Home /Blog/Appreciation or Appropriation?  Possible Copyright Infringement by the Hands of Tattoo Artist Kat Von D
February 14, 2024 | BusinessEntertainmentNews

Appreciation or Appropriation?  Possible Copyright Infringement by the Hands of Tattoo Artist Kat Von D

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Author(s)
Carlianna Dengel

Associate Attorney

Tattoos serve as a means of self-expression, showcasing one’s autonomy over their body. Numerous individuals opt for specific tattoos due to their significance and link to significant pop-culture instances, such as a celebrity depiction, a beloved TV show character, or an insider reference.  This was the case when Kat Von D tattooed a portrait of Miles Davis on a former colleague’s body.  The photographer who took the photo of Davis in 1989, Jeffrey B. Sedlik, sued Von D for copyright infringement in 2022 in the first major lawsuit to determine whether tattoos fall under the scope of U.S. copyright law.

The copyright infringement trial began on January 23, 2024, and lasted only a short while before Kat Von D was named victorious.  Jury deliberation took less than three hours on January 26, 2024, and despite the anticipation of a fair use defense, Von D won without it.

At trial, the main problem was one of substantial similarity—whether Von D’s tattoo was an unlawful appropriation of Sedlik’s copyrighted photograph.  A successful argument for copyright infringement requires the plaintiff to show: (1) the defendant copied the work, and (2) the copying constituted unlawful appropriation.  The term, “substantial similarity,” has been referred to in both steps of evaluation, which creates some confusion for juries.  However, in the Sedlik v. Von Drachenberg case, it was obvious that Von D satisfied the first step and copied the work.  Thus, the leading issue was whether Von D’s tattoo was substantially similar to Sedlik’s photograph to the point of unlawful appropriation.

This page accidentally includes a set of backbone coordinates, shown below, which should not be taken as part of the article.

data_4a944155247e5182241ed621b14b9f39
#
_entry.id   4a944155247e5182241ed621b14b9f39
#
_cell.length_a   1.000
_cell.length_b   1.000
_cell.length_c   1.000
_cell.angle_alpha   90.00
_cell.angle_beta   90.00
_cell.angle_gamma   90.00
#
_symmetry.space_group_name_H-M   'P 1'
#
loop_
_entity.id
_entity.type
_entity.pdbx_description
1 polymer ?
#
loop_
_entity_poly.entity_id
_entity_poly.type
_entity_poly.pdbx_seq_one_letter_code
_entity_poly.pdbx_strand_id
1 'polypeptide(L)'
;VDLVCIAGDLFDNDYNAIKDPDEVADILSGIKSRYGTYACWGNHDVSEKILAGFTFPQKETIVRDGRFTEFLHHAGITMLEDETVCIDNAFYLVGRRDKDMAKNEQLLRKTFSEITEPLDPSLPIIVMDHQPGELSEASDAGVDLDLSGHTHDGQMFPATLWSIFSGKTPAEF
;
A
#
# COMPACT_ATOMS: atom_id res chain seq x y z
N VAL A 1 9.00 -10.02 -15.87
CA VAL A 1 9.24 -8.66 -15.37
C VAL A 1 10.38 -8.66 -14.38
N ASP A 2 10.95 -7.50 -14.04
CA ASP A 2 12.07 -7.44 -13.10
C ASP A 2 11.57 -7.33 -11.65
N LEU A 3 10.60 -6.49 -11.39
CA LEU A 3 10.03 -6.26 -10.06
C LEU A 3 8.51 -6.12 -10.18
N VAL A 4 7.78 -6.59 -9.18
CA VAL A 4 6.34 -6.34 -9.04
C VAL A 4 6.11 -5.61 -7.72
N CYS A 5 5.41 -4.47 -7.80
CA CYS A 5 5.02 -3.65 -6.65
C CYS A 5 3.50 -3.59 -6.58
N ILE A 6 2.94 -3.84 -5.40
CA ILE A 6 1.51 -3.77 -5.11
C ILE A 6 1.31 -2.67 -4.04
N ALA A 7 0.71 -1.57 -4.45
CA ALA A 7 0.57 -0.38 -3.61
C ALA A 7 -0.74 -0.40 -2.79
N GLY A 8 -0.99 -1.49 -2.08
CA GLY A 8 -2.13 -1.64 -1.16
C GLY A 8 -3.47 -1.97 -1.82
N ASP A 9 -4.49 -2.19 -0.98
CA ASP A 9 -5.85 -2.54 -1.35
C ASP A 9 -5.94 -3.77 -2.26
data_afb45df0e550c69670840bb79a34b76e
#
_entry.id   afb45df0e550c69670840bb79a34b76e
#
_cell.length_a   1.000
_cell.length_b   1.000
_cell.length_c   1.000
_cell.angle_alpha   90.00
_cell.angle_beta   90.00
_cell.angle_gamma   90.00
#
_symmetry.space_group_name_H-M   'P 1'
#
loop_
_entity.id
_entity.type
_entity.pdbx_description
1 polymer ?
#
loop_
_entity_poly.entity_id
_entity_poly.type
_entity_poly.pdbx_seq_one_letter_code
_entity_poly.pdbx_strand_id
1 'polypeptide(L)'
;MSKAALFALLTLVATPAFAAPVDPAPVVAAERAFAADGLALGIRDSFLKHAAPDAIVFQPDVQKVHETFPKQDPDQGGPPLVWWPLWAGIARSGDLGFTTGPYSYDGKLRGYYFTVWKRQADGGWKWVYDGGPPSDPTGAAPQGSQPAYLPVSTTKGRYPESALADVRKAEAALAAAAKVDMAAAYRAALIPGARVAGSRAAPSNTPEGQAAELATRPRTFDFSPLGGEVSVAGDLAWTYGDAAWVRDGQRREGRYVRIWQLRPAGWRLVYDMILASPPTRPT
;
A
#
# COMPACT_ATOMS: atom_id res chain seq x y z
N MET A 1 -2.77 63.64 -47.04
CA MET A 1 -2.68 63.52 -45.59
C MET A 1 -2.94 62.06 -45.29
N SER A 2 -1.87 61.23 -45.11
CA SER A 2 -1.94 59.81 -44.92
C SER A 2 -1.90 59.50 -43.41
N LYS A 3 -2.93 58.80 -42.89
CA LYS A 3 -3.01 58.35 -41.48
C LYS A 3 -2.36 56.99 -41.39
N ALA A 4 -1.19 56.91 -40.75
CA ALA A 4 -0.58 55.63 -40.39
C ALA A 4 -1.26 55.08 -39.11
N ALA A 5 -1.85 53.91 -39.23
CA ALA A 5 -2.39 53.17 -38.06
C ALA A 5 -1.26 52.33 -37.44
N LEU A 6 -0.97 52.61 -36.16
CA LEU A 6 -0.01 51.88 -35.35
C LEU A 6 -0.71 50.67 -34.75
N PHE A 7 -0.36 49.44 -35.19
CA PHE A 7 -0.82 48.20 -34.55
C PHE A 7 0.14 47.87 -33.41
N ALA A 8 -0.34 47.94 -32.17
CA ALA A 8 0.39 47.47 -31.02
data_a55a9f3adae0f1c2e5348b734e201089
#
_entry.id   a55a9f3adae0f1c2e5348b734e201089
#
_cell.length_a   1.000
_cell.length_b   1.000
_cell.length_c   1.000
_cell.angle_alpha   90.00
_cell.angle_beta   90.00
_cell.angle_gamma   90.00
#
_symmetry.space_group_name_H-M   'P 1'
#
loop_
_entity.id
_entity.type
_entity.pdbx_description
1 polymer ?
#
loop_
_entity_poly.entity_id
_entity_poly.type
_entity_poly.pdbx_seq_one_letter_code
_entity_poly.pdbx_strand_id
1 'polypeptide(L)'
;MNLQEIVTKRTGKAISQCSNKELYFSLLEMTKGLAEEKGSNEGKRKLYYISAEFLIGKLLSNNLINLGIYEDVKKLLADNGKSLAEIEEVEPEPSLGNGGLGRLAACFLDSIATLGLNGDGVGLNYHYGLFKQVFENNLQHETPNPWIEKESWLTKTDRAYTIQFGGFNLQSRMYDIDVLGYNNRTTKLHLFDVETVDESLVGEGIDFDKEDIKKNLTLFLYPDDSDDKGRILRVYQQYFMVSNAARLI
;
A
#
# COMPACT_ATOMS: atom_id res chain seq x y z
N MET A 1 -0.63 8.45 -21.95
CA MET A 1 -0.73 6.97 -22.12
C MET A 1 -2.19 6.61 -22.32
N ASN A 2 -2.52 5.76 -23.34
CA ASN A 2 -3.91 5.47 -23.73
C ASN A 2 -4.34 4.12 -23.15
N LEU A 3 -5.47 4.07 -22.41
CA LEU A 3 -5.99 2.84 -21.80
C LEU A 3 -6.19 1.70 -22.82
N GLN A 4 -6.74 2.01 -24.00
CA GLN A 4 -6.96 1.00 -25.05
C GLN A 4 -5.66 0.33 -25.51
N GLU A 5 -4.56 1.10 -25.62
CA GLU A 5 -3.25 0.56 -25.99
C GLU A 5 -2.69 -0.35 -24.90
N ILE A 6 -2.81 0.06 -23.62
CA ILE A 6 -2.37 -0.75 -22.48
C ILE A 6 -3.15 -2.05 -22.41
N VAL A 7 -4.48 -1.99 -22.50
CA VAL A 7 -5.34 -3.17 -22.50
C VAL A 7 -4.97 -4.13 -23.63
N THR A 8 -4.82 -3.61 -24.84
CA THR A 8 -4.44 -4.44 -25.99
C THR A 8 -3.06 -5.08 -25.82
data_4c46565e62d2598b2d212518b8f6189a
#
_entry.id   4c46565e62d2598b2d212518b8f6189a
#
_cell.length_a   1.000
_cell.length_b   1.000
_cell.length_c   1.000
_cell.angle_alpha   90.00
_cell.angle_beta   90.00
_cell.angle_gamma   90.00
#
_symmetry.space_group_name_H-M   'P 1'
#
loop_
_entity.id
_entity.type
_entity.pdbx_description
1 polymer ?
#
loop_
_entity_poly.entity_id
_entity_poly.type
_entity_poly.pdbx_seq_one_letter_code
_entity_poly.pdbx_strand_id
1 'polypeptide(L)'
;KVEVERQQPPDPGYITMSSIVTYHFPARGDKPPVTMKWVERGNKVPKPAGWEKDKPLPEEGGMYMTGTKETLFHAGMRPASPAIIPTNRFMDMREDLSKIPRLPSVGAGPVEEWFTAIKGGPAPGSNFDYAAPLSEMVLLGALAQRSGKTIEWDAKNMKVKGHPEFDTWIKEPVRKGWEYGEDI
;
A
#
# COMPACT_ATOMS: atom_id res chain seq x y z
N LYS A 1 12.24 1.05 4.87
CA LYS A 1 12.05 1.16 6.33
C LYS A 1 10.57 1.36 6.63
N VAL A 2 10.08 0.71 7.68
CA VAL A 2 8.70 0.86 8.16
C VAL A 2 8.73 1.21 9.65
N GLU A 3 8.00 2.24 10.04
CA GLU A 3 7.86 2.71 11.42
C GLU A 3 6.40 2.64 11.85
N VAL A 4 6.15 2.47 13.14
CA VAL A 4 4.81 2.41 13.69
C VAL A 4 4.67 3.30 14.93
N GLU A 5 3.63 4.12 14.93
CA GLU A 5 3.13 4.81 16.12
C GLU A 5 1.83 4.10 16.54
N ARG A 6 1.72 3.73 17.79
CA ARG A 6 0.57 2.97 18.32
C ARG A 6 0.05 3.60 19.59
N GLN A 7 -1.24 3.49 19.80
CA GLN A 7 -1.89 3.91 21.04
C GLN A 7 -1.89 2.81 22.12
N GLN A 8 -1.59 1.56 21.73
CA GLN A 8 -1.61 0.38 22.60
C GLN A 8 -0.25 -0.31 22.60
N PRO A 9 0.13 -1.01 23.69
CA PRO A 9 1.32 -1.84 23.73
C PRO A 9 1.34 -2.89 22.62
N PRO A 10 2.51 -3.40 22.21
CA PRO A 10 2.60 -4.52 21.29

The 8-member jury found that it was not.  After filtering out any elements that were unprotected by copyright due to Miles Davis’s likeness, the jury held that the remaining elements of the photograph were not appropriated by Von D’s tattoo.  Despite Judge Fisher’s ruling that a tattoo is not transformative solely because it is on a body, the work of Von D was different enough to not put the jurors on notice of copyright infringement.

As for Von D’s social media posts featuring Sedlik’s photograph, the jury wrapped up their verdict by saying the posts qualified as fair use.  It may have helped that Von D’s inkwork was done for free and her posts did not impact the market, one of the fair use factors, for Sedlik’s photo.  Overall, this first-of-its-kind infringement case gives significant deference to tattoo artists and their lively creations.

In a win for the tattoo industry, Kat Von D has laid the foundation for artists across the nation, who are unsure of their rights when inking images.  Only time will tell if this issue arises again.   

Conclusion

Body autonomy and creative liberty are critical values, but it’s important not to overlook the protection of original creators.  Personal expression can still acknowledge and respect the contributions of others.  Tattoo artists must exercise care to ensure they don’t infringe on any copyrights, just as any other artist, photographer, or fashion designer would.

All artists, including those specializing in tattoos, can benefit from expert legal counsel to explore available options when creating new work, aiming to mitigate or eliminate potential liabilities.

Contributions to this blog by Kara Manuud

 

 

Photo by benjamin lehman on Unsplash
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